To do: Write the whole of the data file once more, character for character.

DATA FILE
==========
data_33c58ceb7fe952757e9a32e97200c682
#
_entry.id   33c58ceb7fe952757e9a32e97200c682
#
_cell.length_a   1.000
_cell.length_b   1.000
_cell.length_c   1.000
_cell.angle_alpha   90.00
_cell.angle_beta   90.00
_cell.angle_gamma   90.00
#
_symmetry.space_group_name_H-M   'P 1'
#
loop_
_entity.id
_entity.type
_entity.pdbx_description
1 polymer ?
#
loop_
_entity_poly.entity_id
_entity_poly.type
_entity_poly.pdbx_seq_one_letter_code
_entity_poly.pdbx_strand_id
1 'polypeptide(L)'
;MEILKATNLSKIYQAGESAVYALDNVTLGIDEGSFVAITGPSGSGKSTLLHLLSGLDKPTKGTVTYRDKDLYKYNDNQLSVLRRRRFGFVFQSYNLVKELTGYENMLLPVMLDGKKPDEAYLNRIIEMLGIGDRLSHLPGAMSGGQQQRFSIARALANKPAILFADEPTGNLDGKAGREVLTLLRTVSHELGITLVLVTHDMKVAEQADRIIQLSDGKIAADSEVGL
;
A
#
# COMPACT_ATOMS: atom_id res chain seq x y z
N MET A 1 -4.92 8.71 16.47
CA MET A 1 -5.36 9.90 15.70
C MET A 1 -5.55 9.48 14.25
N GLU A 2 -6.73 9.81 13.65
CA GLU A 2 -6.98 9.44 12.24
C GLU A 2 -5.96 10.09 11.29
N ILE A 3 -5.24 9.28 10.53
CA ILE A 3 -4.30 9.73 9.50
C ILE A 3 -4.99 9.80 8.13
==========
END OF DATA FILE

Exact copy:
data_33c58ceb7fe952757e9a32e97200c682
#
_entry.id   33c58ceb7fe952757e9a32e97200c682
#
_cell.length_a   1.000
_cell.length_b   1.000
_cell.length_c   1.000
_cell.angle_alpha   90.00
_cell.angle_beta   90.00
_cell.angle_gamma   90.00
#
_symmetry.space_group_name_H-M   'P 1'
#
loop_
_entity.id
_entity.type
_entity.pdbx_description
1 polymer ?
#
loop_
_entity_poly.entity_id
_entity_poly.type
_entity_poly.pdbx_seq_one_letter_code
_entity_poly.pdbx_strand_id
1 'polypeptide(L)'
;MEILKATNLSKIYQAGESAVYALDNVTLGIDEGSFVAITGPSGSGKSTLLHLLSGLDKPTKGTVTYRDKDLYKYNDNQLSVLRRRRFGFVFQSYNLVKELTGYENMLLPVMLDGKKPDEAYLNRIIEMLGIGDRLSHLPGAMSGGQQQRFSIARALANKPAILFADEPTGNLDGKAGREVLTLLRTVSHELGITLVLVTHDMKVAEQADRIIQLSDGKIAADSEVGL
;
A
#
# COMPACT_ATOMS: atom_id res chain seq x y z
N MET A 1 -4.92 8.71 16.47
CA MET A 1 -5.36 9.90 15.70
C MET A 1 -5.55 9.48 14.25
N GLU A 2 -6.73 9.81 13.65
CA GLU A 2 -6.98 9.44 12.24
C GLU A 2 -5.96 10.09 11.29
N ILE A 3 -5.24 9.28 10.53
CA ILE A 3 -4.30 9.73 9.50
C ILE A 3 -4.99 9.80 8.13